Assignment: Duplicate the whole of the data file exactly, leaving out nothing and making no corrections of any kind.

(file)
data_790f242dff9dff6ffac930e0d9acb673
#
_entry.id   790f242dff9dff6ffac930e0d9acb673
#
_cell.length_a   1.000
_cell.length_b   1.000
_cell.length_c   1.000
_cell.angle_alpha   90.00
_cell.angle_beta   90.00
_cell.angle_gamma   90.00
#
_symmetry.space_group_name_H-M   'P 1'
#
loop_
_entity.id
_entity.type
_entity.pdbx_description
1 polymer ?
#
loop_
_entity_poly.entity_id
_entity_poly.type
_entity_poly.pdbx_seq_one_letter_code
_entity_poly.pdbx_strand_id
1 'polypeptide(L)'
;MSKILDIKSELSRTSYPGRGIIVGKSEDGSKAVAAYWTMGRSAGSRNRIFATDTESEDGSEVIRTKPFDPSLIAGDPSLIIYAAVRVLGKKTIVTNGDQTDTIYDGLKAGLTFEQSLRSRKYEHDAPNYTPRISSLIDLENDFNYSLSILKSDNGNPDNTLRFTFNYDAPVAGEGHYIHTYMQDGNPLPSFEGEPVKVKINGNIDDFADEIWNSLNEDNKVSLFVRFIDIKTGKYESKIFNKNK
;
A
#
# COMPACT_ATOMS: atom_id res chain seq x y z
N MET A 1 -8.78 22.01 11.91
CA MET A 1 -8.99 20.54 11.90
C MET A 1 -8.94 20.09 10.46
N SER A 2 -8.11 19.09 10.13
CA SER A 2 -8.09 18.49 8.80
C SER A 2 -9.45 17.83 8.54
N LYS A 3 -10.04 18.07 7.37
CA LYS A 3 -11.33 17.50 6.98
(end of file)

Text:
data_790f242dff9dff6ffac930e0d9acb673
#
_entry.id   790f242dff9dff6ffac930e0d9acb673
#
_cell.length_a   1.000
_cell.length_b   1.000
_cell.length_c   1.000
_cell.angle_alpha   90.00
_cell.angle_beta   90.00
_cell.angle_gamma   90.00
#
_symmetry.space_group_name_H-M   'P 1'
#
loop_
_entity.id
_entity.type
_entity.pdbx_description
1 polymer ?
#
loop_
_entity_poly.entity_id
_entity_poly.type
_entity_poly.pdbx_seq_one_letter_code
_entity_poly.pdbx_strand_id
1 'polypeptide(L)'
;MSKILDIKSELSRTSYPGRGIIVGKSEDGSKAVAAYWTMGRSAGSRNRIFATDTESEDGSEVIRTKPFDPSLIAGDPSLIIYAAVRVLGKKTIVTNGDQTDTIYDGLKAGLTFEQSLRSRKYEHDAPNYTPRISSLIDLENDFNYSLSILKSDNGNPDNTLRFTFNYDAPVAGEGHYIHTYMQDGNPLPSFEGEPVKVKINGNIDDFADEIWNSLNEDNKVSLFVRFIDIKTGKYESKIFNKNK
;
A
#
# COMPACT_ATOMS: atom_id res chain seq x y z
N MET A 1 -8.78 22.01 11.91
CA MET A 1 -8.99 20.54 11.90
C MET A 1 -8.94 20.09 10.46
N SER A 2 -8.11 19.09 10.13
CA SER A 2 -8.09 18.49 8.80
C SER A 2 -9.45 17.83 8.54
N LYS A 3 -10.04 18.07 7.37
CA LYS A 3 -11.33 17.50 6.98